In 2009, it came to the forefront that the advent of social media had applications outside of connecting with friends and building personal networks. Businesses began to take advantage of the social Web by expanding their online presences and attempting to make deeper connections with their customers, employees and other target audiences.
However, it’s also become abundantly clear that just as businesses can have a greater voice through online tools and applications, so can the everyday Joe or Jane. Today, if the stars align just right, a single person can have a major affect on a brand’s reputation.
She didn't give a damn... but you should.
Sometimes, this can work to your brand’s advantage. Like when Chris Brogan decides he loves your product and wants to share it with his massive number of followers. Or, for example, when a single employee makes an extra effort that moves your customer so much she decides to blog about it, and the word spreads like wildfire.
However, there are also times when people will say negative things about your brand and their experience with it. These voices, whether internal or external, can cause waves of crisis before you even see it coming. We’ve seen several examples of this over the past year: from the Dominos gross-out, to Motrin moms, to United Airlines breaking guitars, to people getting fired for dissing their job on social networks.
Even if negative comments don’t spread widely, the presence of a large amount of small negative comments can harm your brand and your bottom line, particularly when they get indexed by search engines, or appear on product review sites. Honestly, when was the last time you purchased a product online without first searching for information and reading the reviews?
So, the question becomes: in a world where everyone has a voice, how do you handle the negative comments people share about your brand?
We often speak to clients about approaching online behavior in three phases: monitor, participate, publish. If nothing else — even if your company isn’t ready or willing to participate in online conversations — in today’s world it is imperative to have some kind of monitoring in place, to understand what people think about your brand.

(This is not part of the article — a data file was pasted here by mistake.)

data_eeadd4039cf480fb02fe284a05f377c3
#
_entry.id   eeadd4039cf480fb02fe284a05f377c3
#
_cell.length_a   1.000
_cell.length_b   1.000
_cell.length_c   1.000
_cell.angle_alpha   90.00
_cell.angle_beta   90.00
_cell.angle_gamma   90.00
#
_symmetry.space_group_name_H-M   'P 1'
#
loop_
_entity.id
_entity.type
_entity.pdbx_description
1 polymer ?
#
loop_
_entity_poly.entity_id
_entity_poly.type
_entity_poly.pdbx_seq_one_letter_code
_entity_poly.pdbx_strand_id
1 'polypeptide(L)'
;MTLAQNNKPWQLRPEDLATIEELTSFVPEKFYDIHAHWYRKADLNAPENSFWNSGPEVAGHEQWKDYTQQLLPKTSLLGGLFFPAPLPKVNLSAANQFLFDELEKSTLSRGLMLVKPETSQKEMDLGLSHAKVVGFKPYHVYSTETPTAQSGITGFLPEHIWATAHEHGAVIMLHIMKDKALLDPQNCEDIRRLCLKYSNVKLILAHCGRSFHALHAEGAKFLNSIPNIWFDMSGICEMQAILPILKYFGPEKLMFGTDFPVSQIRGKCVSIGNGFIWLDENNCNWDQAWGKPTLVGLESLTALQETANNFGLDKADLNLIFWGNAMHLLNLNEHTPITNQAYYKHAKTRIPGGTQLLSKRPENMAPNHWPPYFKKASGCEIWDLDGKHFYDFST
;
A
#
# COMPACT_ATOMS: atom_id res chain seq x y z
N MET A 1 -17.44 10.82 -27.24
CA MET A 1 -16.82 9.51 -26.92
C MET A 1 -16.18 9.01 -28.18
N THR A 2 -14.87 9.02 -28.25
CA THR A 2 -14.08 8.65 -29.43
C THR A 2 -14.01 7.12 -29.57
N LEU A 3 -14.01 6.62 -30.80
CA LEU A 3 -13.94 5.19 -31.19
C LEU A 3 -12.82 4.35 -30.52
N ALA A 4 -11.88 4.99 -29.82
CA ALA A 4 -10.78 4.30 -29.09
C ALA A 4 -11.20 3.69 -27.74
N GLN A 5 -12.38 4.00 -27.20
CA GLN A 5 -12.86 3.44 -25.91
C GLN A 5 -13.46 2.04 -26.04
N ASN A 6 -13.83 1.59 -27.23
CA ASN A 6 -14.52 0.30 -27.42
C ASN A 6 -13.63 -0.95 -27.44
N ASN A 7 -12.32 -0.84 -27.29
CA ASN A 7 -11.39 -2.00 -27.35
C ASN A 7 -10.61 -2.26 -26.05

Even if your company isn’t active on social networks, chances are that your employees and customers are — and they just may be talking about your culture, products or services.
You can mash together free tools, such as Google Alerts and RSS feeds of Twitter searches, or you can opt for a more robust, paid solution like Radian6. Either way, if you don’t know what people are saying about you, you’re sunk before you’ve even jumped in the water.
Now that you know what people think, why not take their advice? If you see a common complaint or suggestion, do something about it. Make consumer-recommended product improvements, or host a company-wide meeting to address previously unknown service issues.
2. Let cooler heads prevail.
If you’re passionate about what you do, it may infuriate you to see an employee post a negative review about working at your company, or to see that a customer is complaining about the service they received — especially when these situations are out of your control — when you know there were other factors at play. However, deleting negative comments or joining in the negative banter will get you nowhere fast.
3. Develop a social media policy, and encourage participation.
For internal purposes, developing a social media policy can help to set guidelines for employees’ social media participation. If you’ve developed a great company and culture, trust that your colleagues are happy to do what they do — ask them to share it online.